In a recent interview, Linus Torvalds spoke about the commercial uses of open source and its sustainability, and took the opportunity to comment on how he has always been against the “most extreme forms of free software“, and how both he and Linux were a big part of the “rebranding” thing to start using ‘open source’ instead.
For Torvalds, a certain part of the community was actively pushing away the commercial use of Linux, and by “certain part” he specifically means Richard Stallman and the Free Software Foundation: ” Frankly, some of the quasi-religious nuances of RMS and the FSF were simply crazy “.
When open source contributes to corporations but corporations do not contribute to open source
To better understand the context of these words, you have to understand the current state of open source and how although there are many corporations contributing to certain projects, there are others that just take advantage of these without doing anything to contribute to them.
Linus was asked if he believed that the open source model is sustainable, given that there are very successful and large projects whose developers are lucky if they earn enough to buy a coffee per week. It’s been a hot discussion for a while, as there are those who believe that open source as a community is dying, and today’s open source is one intertwined with the business strategies of large corporations.
Linus not only believes that open source is 100% sustainable but necessary, because the space is so large and complex that problems are impossible to manage by a single company, even by a large technology company no matter how competent it is.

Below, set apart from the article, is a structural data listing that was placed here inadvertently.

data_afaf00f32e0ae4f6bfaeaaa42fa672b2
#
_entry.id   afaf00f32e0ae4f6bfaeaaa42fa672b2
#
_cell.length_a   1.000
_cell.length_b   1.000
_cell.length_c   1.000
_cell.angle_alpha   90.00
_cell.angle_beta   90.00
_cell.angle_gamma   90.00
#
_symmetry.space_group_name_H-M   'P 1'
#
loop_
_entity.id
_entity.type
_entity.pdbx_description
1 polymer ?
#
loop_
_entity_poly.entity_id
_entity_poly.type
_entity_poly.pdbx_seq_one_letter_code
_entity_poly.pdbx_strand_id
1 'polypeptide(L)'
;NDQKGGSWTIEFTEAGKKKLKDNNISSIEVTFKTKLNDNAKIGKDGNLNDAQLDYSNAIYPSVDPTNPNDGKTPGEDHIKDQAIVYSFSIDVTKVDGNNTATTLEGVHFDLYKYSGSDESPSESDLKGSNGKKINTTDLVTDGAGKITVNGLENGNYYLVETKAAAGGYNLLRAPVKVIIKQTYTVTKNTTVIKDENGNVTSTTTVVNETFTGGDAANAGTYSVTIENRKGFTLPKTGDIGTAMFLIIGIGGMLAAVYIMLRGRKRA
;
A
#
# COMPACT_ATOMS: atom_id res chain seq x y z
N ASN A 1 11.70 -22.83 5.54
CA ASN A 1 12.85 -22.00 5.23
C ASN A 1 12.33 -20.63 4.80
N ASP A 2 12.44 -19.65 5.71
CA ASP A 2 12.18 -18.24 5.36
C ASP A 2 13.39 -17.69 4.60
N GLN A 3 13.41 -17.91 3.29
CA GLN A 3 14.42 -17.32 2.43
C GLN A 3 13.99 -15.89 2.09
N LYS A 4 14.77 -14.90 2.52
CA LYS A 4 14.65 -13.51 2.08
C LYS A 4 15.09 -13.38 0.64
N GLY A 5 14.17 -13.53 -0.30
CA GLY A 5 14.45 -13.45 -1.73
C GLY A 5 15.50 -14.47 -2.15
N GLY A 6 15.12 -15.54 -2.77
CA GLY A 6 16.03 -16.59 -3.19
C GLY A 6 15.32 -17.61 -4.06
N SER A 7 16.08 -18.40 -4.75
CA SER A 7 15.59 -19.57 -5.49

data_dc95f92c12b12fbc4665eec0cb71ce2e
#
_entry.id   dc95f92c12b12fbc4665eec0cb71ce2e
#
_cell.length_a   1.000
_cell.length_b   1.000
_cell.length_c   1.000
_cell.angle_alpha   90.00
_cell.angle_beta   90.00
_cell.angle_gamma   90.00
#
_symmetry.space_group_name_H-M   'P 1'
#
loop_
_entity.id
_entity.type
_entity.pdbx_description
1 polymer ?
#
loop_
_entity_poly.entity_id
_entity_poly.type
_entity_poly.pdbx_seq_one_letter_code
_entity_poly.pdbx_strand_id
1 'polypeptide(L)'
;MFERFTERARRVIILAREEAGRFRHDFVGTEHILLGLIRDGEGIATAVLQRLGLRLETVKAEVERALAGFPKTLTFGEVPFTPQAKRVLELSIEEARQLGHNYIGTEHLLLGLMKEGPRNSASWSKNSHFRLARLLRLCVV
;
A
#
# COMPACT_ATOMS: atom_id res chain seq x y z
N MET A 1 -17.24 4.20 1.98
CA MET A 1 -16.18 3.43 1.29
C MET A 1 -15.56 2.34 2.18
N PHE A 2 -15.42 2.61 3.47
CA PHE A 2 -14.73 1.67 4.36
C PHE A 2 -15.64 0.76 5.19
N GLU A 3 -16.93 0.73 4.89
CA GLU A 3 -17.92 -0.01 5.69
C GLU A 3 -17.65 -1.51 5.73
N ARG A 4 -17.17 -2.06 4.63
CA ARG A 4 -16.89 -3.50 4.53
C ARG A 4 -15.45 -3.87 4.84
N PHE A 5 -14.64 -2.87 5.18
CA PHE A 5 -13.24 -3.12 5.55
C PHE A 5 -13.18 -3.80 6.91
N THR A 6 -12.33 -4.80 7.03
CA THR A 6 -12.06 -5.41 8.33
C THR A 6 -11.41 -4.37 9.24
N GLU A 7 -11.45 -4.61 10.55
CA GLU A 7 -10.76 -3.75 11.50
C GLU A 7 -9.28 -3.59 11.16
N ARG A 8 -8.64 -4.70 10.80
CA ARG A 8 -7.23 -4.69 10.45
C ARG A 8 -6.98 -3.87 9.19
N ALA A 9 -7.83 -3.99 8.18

Torvalds explains that for some reason the Linux kernel development community has always remained very successful at integrating with all commercial interests :
For some, this position of Torvalds is a great reason why Linux has succeeded in almost everything, and at the same time it has become a committee controlled by corporations. Linus’s salary is paid by a Linux Foundation that lives off the contributions of giants like Google, Microsoft, Huawei, IBM, Intel, Oracle, Sony, VMWare, Uber, etc.
Torvalds says that even for him who ” has always been wary of becoming too contaminated by commercial interests ” some projects have “shot their feet” themselves for being too anti-commercial, and have made it very difficult for companies to participate. You don’t have to look far for examples, just a month ago the FSF was left without financial support from Red Hat after Stallman’s return.
These are not the first, nor will they be the last controversial comments from Torvalds, famous not only for being the creator and leader of the maintenance of the Linux kernel, but for the little filter he has when he wants to say things.